"The Concept Map is a visual map that displays how search terms and topics in Credo Reference are interconnected. The Concept Map displays the connections between search results in a visual, interactive and easy-to-use format. It enables users to quickly find information when they don't know what to look for, when they need topic ideas for papers or research projects, or want to expand their knowledge of a given area."
"Here are some of the techniques used by professionals:
Universe - knowing the complete vocabulary, so you know what categories are available
Synonyms - that one of the meanins of ultrasound is the same as sonography.
Hierarchy - a Volvo is a kind of car, is a kind of transportation device.
So here are some ideas for how we could improve folksonomy software to make us better at this, without involving any editors.
Suggest tags for me. A Google Suggest-style interface will help familiarize people with the universe of existing tags, so you can use an existing tag rather than invent your own, when the existing tag applies equally well. It would also reduce typos and inconsistencies, like 'blog' vs. 'blogs', and it might serve as inspiration to get past the obvious tags. The pool of tags suggested from could be a weighted list of my own tags, my friends' tags, all tags, and tags other people have already used for this link.
Find synonyms automatically. In the browsing interface, Flickr is pretty good about showing related tags. Why not show these related tags when I am tagging a photo, thus making it easy for me to just add the ones that apply. They could even do a quick lookup on WordNet for more synonyms. Since the related tags in the browsing interface feeds off of tags used on the same images on the input side, this would also help make strong links stronger.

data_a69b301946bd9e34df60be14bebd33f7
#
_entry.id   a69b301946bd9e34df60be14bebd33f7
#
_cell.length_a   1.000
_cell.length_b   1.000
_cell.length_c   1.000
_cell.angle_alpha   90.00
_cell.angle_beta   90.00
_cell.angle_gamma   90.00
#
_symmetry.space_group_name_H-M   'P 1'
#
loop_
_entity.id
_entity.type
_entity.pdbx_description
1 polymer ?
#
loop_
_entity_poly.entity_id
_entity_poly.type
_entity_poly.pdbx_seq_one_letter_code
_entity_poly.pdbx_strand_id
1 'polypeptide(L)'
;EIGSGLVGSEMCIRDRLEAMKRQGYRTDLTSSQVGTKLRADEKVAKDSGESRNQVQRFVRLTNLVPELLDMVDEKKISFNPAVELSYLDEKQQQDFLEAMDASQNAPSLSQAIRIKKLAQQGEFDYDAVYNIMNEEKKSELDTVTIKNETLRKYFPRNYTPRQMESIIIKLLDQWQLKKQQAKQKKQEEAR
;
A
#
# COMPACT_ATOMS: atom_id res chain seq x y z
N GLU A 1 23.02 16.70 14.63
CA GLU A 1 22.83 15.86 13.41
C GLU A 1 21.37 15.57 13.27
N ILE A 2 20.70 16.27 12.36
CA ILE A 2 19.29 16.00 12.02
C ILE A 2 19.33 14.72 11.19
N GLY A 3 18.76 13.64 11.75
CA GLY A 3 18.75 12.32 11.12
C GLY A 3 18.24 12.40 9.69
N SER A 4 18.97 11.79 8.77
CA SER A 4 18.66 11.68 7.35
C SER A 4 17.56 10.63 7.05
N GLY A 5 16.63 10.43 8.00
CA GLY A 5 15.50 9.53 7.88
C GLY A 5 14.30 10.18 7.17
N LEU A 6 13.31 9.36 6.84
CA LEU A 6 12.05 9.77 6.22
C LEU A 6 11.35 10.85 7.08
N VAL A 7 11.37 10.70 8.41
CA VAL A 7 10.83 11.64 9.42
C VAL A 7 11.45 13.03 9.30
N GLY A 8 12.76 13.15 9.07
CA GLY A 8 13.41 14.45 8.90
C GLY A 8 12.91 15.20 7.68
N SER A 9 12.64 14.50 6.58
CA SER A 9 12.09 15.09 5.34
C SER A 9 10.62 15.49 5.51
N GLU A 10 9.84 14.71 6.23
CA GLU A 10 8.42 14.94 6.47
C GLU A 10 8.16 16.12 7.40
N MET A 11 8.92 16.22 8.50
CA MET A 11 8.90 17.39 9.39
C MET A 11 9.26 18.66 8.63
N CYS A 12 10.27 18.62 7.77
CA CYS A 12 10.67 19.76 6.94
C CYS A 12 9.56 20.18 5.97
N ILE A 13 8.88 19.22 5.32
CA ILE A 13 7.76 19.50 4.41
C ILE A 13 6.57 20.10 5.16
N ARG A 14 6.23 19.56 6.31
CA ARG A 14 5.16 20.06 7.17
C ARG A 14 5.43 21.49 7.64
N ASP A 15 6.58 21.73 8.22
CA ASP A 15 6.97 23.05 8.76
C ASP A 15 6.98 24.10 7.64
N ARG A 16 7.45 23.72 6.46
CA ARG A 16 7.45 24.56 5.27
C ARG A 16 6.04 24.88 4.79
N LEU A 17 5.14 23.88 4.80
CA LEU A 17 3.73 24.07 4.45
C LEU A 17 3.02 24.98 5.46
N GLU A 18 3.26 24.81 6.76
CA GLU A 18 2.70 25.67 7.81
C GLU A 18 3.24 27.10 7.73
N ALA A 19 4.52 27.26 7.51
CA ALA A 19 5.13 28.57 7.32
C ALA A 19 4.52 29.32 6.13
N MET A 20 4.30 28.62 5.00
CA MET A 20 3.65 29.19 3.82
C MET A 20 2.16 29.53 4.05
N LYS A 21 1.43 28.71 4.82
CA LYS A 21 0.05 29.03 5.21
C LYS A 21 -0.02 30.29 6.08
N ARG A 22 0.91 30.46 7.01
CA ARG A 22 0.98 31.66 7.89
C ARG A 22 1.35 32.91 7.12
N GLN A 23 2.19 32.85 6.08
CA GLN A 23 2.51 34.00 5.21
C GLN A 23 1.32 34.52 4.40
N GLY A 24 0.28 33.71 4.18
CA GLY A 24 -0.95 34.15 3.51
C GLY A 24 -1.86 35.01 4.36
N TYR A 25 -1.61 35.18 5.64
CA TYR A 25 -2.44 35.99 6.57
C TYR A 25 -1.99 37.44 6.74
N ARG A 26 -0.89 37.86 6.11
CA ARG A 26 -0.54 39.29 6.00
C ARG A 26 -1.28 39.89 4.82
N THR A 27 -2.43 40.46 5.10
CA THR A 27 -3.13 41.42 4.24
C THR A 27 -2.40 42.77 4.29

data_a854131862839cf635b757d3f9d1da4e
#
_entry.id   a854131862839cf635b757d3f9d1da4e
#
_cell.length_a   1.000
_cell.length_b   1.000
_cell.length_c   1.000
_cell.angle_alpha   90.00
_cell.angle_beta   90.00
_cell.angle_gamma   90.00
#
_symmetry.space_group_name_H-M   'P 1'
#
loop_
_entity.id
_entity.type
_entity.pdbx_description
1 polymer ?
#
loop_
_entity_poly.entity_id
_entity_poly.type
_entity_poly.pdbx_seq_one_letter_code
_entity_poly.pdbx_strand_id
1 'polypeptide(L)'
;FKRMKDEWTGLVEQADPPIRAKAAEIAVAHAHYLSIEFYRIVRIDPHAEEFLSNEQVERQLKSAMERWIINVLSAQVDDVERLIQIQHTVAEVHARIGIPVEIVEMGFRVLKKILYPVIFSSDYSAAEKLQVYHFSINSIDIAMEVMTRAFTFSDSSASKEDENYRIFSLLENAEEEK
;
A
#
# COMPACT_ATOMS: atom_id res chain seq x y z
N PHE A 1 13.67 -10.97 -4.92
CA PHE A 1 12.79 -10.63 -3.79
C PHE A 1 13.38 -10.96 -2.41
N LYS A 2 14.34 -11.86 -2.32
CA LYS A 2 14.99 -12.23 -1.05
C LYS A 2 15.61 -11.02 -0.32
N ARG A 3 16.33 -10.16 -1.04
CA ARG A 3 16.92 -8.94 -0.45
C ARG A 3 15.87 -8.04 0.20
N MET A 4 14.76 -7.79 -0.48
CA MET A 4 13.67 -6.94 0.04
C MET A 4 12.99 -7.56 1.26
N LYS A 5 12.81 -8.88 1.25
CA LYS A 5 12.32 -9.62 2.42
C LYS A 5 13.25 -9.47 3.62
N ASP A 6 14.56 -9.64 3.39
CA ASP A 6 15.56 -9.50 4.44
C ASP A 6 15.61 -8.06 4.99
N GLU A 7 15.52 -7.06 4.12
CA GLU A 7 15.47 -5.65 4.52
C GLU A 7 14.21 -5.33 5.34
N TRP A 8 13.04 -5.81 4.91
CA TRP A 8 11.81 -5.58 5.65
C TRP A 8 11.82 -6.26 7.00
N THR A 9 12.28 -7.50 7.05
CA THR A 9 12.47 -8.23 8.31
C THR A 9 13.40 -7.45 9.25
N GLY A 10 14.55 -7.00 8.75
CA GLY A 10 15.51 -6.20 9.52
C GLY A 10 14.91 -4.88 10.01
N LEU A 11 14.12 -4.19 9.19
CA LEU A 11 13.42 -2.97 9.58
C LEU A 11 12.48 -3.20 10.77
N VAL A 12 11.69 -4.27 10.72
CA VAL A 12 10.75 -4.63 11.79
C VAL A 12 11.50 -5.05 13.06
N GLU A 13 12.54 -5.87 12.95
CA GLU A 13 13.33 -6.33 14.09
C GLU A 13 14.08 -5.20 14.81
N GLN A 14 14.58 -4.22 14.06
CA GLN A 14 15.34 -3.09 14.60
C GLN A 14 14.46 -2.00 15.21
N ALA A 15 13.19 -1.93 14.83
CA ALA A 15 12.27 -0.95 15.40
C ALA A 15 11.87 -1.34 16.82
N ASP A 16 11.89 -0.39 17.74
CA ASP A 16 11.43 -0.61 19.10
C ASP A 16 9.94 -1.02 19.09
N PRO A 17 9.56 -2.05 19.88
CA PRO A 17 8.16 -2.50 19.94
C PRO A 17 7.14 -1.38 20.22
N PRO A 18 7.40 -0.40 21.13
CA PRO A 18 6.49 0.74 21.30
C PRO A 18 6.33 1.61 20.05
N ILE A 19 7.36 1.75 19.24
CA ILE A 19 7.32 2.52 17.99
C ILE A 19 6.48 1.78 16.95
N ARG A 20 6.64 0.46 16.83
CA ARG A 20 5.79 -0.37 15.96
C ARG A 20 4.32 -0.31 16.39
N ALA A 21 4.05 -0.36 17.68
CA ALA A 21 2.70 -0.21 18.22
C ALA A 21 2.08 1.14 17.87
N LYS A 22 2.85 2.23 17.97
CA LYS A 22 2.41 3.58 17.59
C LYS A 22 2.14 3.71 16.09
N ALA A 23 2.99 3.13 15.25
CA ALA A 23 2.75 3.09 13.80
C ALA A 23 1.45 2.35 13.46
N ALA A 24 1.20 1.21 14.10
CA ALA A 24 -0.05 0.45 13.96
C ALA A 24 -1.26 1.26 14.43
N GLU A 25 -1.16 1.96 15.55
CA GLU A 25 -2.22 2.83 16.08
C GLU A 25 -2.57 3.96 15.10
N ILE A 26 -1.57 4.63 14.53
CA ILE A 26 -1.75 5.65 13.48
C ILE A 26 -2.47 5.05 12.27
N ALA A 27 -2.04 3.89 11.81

Help me know what tags other people use. When doing both the Google Suggest and the synonyms above, show the most used tags in a larger size than less used tags. There is value in people using the same tag for the same thing, and we want to encourage that, without in any way preventing people from choosing different tag if they want to.
Infer hiearchy from the tags. I have a habit of using multiword tags, so instead of saying 'socialsoftware' like you're supposed to on delicious, I say 'social software', which really makes it two separate tags. That's not necessarily a bad thing, though. If this habit is generally applied, we could look at home many links that are tagged with 'social' are also tagged 'software', and maybe infer that 'social' is frequently used in conjunction with 'software', and thus might imply a special kind of software (or the other way around, that software is a special kind of social), thus offering the combined tag 'social software' to contain links that are tagged with both. A different example would be items tagged 'volvo car'. If most of the time something is tagged 'volvo', it is also tagged 'car', we might infer that volvo is a kind of car.